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Thursday, June 5, 2014

Piloting our module with Las Cebras - Gio's Article

Piloting our activities has been a learning curve to say the least!  When we were first asked to come up with a module to teach kids about La Paz’s noise pollution problem, our lack of specialist knowledge ensured a degree of scepticism.  Such a complex topic would be difficult to convey in an engaging way while remaining informative.  It wouldn’t be long however, until we started to come up with some solid ideas for fun, interactive games that we could play with the children.  This would prove to be the easy part. 

In order to ensure our activities actually worked before we handed them over to the Zebras, we decided to give them a test run with the target audience.  This was not immediately possible, but our never say die attitude and strong links with charities SOS and ChildFund allowed us access to a selection of children’s centres.  Although not public schools like anticipated, we thought the centres would provide a good testing ground.  This was not entirely the case.  With rosters unpredictably varying (Sometimes 7 other times 70), children firmly out of the school setting, and an unanticipated age range; our module was not well suited to the environment.
Zebras in the classroom

We later found out that although lessons are taught in these types of centres, many Bolivian children work half the day before attending and help the family with chores after they leave, so this is a rare chance to relax and actually be a kid.
Who knows the answer!?

Our experience of the centres definitely brought forth some positives however, and these would come into play when Karina’s excellent negotiation skills allowed us some time in middle schools around the city, this time with the Zebras at our side!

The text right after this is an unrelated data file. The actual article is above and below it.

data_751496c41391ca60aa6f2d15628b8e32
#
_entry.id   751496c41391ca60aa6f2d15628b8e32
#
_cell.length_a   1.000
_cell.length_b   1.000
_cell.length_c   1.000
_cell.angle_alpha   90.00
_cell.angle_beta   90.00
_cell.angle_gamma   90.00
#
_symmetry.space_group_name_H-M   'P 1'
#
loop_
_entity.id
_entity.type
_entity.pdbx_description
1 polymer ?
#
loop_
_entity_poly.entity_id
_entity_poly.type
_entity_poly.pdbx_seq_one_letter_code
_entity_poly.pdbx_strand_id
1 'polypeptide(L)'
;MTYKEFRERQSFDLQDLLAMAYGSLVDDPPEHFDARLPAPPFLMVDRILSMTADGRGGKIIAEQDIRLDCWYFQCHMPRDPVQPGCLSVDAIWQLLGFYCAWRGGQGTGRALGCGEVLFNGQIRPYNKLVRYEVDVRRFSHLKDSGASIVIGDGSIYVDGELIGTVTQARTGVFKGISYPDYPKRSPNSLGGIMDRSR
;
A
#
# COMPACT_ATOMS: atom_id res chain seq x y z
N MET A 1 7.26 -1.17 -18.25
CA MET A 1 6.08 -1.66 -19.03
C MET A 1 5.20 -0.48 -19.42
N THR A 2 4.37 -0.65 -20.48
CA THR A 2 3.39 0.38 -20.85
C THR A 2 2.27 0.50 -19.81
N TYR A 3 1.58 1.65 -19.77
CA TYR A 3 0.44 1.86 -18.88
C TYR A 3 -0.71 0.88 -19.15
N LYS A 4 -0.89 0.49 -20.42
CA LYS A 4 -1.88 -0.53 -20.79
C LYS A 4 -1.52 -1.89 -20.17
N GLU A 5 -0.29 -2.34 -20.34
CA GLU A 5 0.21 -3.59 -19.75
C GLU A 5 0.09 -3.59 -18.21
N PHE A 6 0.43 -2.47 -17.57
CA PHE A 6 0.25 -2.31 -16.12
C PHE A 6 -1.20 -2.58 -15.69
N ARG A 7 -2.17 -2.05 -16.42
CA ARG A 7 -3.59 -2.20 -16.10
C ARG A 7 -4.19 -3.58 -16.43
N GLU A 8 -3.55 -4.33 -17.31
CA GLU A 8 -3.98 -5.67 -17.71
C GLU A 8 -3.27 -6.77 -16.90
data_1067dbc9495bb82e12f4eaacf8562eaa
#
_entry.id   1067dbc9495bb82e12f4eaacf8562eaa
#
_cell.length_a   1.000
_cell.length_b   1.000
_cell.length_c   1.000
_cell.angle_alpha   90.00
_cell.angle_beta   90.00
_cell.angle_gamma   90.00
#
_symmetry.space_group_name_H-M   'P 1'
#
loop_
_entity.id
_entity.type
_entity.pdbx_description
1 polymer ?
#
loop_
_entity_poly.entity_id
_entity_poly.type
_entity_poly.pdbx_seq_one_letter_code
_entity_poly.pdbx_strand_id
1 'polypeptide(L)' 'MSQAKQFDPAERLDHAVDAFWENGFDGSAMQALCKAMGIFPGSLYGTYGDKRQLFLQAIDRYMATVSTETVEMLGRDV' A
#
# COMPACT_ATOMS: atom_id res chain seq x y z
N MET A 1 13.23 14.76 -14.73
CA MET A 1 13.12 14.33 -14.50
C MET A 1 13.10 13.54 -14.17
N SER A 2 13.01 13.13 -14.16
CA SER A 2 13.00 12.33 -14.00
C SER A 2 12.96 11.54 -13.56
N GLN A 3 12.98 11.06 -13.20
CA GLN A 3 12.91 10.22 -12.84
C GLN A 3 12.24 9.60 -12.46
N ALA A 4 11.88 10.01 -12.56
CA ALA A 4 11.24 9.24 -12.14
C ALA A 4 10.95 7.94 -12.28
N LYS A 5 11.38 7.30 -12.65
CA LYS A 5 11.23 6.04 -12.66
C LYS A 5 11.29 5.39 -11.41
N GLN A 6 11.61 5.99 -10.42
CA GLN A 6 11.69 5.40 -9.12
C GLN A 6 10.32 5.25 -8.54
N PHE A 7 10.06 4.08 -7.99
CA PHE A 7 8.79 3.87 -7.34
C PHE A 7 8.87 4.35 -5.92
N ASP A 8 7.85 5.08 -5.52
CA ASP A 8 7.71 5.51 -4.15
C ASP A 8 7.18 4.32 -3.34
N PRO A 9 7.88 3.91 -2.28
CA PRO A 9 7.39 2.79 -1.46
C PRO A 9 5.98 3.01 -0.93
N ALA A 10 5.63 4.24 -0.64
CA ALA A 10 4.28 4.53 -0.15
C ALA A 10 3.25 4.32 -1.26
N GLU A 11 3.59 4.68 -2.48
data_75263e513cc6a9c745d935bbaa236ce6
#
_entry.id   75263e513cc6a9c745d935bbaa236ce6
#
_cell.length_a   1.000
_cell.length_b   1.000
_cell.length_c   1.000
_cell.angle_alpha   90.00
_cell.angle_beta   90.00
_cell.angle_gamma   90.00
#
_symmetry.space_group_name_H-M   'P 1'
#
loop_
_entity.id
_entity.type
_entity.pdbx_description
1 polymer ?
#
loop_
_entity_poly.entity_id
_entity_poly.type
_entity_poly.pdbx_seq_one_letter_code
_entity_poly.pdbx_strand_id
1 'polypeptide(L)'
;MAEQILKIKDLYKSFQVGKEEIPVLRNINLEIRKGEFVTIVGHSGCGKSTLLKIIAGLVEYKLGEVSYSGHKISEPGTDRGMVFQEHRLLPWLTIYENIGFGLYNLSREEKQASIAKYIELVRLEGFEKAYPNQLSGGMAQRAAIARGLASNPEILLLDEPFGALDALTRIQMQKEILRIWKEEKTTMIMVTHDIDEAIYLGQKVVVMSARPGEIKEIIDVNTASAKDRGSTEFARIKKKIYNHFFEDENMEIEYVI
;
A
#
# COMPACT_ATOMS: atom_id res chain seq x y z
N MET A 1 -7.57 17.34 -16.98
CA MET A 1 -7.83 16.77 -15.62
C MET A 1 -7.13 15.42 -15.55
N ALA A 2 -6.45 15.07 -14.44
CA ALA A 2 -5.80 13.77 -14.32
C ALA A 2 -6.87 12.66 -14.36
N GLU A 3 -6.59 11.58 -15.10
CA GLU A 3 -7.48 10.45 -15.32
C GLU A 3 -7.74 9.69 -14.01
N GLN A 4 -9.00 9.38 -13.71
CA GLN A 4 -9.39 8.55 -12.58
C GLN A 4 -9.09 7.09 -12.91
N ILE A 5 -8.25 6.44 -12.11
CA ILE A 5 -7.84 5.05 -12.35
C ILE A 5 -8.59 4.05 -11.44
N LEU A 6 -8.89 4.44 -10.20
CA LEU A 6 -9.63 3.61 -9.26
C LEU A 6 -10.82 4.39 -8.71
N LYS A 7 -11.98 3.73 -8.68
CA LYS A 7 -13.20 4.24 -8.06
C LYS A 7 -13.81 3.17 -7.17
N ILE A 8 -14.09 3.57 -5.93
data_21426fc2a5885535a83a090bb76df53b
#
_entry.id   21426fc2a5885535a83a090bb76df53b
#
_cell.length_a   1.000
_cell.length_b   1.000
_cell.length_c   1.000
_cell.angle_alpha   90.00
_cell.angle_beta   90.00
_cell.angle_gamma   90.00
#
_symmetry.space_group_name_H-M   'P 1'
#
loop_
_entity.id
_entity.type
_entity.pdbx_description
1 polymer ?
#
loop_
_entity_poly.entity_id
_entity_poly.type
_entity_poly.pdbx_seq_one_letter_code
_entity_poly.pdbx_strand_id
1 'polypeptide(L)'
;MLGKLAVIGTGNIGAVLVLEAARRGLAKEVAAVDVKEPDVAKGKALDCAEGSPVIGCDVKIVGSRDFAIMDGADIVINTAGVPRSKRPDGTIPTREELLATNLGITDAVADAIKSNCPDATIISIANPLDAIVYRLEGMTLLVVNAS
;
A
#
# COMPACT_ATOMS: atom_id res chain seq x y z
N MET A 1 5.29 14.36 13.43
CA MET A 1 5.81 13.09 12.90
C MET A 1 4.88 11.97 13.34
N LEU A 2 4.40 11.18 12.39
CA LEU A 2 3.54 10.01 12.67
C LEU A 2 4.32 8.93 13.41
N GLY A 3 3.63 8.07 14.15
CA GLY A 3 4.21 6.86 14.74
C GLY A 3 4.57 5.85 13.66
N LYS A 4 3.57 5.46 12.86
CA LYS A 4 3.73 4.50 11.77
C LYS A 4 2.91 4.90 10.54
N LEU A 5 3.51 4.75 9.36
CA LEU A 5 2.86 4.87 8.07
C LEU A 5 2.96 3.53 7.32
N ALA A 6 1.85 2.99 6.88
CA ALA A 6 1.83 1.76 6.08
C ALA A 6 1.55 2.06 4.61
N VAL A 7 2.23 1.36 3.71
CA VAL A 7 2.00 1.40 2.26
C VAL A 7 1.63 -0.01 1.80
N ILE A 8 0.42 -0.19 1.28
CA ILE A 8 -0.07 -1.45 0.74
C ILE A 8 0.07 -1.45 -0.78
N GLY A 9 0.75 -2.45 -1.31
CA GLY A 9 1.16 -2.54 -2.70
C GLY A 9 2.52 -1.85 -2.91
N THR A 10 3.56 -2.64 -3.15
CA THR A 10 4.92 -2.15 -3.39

Gio writes notes between classes

The first school ‘Simon Rodríguez’ had an air of patriotism, something to be expected from an establishment named after the mentor of Bolivia’s founding father.  As we entered from a dusty Plaza Arandia subsidiary littered with small stalls selling Coca Quina and Mothers Day cards, the sound of a lone accordion breezed in the court yard. In the centre were the children, neatly arranged and hands on hearts for their country’s anthem.  Five minutes later we were in the classrooms and knee deep in our pilot scheme.  The welcome presence of the Zebras brought respect and the children were gripped with their educational play; attention that remained thorough out all our activities.  We were beginning to get the hang of it.    
 Gimmie Five!
Next we travelled west of San Francisco Church to ‘Unidad Educativa Alemania’, a small, inner city school in the Textile district, sandwiched between a stall of feather bowers and a Casera supplying hungry children with hot cheese Llauchas.  Surprisingly, neither the Bolivian nor German national anthem was heard, just a loud bell to signal the start of class (and our tardiness).  Activities were received very well in the three classrooms we managed to attend, so much so that one of the teachers (disappointed that his class were missing out) chased us down the stairs and pleaded that we stay a while longer!   
Can you spot Joey & Mino?
Affluent Sopocachi’s ‘Cristo Rey’ would be our next stop, our most recent school to date and where we would trial a selection of new activities, some utilising the playground & getting the children outdoors.  The positive way the activities were received really marks how far we have come since the first ideas were conceived.  We can deliver the activities with confidence and real knowledge, with an ability to engage the children in effective ways.  We’re really excited about handing the completed module over the Zebras to teach all over the city.  We’re sure it’s going to be a success!
Gio & Mino relax with a glass of juice after a busy morning


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